Keeping a Food Diary
Dieting is something many of us have done at one time or another. Successful or not, studies published in the American Journal of Preventive Medicine have shown that those who keep food diaries lose twice as much weight as those who rely solely on diet and exercise.
Food diaries are a great way to focus on your food choices, control calories, and reduce useless eating.
There are many different types of food diaries or journals. The most basic is a listing of foods and fluids consumed throughout the day. Not only is this a great way to see exactly what you are eating, it is also helpful in evaluating which foods are promoting weight loss and which ones could be interfering with the process. More detailed diaries can include times each meal or snack is consumed and amounts of each item.
By keeping specific records of when each meal or snack is consumed, there are specific patterns that may arise. For example, you may unknowingly have a craving for sweets at a certain time everyday and being prepared with healthy ways to fulfill that craving could be the difference in losing weight or gaining weight at the end of a week. Other patterns that may arise and can sabotage diets include overeating at night after eating light throughout the day, bingeing while watching TV, or “grazing” between meals.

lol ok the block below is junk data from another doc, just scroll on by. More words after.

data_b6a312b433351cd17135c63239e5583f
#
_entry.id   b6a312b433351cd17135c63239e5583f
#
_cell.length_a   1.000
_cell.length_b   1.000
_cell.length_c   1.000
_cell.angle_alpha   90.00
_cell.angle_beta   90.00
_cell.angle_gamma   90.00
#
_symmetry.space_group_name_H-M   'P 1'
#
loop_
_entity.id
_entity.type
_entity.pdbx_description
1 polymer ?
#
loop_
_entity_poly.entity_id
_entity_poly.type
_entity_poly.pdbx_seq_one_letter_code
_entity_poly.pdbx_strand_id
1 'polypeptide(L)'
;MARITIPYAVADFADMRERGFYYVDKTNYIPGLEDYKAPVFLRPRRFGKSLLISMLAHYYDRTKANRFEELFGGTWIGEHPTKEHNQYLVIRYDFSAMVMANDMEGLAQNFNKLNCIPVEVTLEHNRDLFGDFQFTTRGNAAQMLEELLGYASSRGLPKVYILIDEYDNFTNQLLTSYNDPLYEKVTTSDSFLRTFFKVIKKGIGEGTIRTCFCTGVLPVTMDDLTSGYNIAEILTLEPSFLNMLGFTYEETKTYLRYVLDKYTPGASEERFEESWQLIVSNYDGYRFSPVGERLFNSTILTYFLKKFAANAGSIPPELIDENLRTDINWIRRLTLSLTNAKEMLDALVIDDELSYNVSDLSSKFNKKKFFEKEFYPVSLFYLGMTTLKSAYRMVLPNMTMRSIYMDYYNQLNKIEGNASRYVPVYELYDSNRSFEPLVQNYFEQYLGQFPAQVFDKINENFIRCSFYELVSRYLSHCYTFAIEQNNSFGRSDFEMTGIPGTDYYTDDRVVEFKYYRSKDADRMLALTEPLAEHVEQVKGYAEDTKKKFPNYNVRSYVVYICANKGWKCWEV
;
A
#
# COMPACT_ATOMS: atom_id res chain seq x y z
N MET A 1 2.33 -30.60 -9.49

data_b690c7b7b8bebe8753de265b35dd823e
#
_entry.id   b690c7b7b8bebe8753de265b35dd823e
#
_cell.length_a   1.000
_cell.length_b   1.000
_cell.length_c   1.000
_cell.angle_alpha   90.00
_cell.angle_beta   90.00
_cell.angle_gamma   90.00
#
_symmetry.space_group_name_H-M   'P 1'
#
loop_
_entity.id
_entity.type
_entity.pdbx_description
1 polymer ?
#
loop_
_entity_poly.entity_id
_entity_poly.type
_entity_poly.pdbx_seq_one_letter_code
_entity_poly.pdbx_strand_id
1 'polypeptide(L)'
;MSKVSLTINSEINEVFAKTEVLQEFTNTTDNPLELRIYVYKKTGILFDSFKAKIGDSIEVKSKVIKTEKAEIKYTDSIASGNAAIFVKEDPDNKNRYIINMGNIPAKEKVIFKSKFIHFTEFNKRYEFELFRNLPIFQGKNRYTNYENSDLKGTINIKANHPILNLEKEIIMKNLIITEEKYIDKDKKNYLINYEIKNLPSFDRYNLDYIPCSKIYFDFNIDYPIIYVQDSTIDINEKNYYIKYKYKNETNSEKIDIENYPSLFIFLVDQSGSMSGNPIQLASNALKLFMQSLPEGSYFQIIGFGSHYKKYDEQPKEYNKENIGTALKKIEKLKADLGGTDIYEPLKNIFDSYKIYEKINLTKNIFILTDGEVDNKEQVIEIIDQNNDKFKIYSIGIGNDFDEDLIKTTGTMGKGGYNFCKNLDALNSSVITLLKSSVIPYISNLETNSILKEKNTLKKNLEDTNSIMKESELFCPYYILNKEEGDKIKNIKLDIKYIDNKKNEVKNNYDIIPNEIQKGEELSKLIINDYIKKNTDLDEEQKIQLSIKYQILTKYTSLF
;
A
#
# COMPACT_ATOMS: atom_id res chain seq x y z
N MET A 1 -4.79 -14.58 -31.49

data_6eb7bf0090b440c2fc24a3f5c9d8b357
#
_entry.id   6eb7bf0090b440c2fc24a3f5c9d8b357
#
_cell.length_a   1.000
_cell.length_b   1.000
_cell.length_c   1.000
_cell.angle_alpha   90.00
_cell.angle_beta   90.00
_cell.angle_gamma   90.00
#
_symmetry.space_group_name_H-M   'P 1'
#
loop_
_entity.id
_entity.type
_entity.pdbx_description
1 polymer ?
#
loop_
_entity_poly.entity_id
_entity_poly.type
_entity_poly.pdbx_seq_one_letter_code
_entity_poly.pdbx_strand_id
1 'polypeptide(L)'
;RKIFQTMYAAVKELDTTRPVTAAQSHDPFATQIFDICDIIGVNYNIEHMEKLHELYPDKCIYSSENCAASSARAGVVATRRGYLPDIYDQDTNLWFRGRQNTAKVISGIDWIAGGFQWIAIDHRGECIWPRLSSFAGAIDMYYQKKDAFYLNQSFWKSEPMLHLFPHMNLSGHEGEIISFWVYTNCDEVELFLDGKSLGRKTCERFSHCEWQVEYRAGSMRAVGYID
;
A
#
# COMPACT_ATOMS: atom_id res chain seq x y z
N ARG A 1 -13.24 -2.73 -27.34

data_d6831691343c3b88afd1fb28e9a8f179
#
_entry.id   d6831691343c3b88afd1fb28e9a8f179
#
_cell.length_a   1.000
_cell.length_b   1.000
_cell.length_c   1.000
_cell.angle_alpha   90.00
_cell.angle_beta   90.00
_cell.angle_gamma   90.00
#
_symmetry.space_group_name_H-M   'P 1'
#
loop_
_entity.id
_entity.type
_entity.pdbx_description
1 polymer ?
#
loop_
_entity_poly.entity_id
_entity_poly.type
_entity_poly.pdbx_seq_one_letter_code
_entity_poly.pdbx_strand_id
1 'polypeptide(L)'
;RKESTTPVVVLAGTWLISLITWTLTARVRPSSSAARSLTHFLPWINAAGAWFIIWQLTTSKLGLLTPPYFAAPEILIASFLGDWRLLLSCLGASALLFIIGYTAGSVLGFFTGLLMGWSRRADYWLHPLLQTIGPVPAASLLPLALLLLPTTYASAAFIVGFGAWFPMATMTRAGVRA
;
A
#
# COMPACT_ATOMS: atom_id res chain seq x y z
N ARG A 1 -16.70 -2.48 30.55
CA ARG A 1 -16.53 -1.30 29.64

Recording the quantity of each item consumed throughout the day can also paint a clear picture as to whether or not you are meeting the daily requirements for each food group. You may think you are consuming enough fruits, vegetables, and fiber, but may find out otherwise when actually tracking them for a week or two.
Keeping a log of what, when, and why you eat certain foods is a great way to make you aware of pitfalls and ways to improve. Simply recording each food or drink that enters your body can mean the difference between a successful or an unsuccessful diet plan. To get you started, My Food Diary.com is a great resource and can walk you through the process of accurately recording food items as well as encourage you to keep with the program.
Take control over your food choices and work your way to a healthier diet and weight.
– Lauren Headrick, Project Intern-War on Poverty – Florida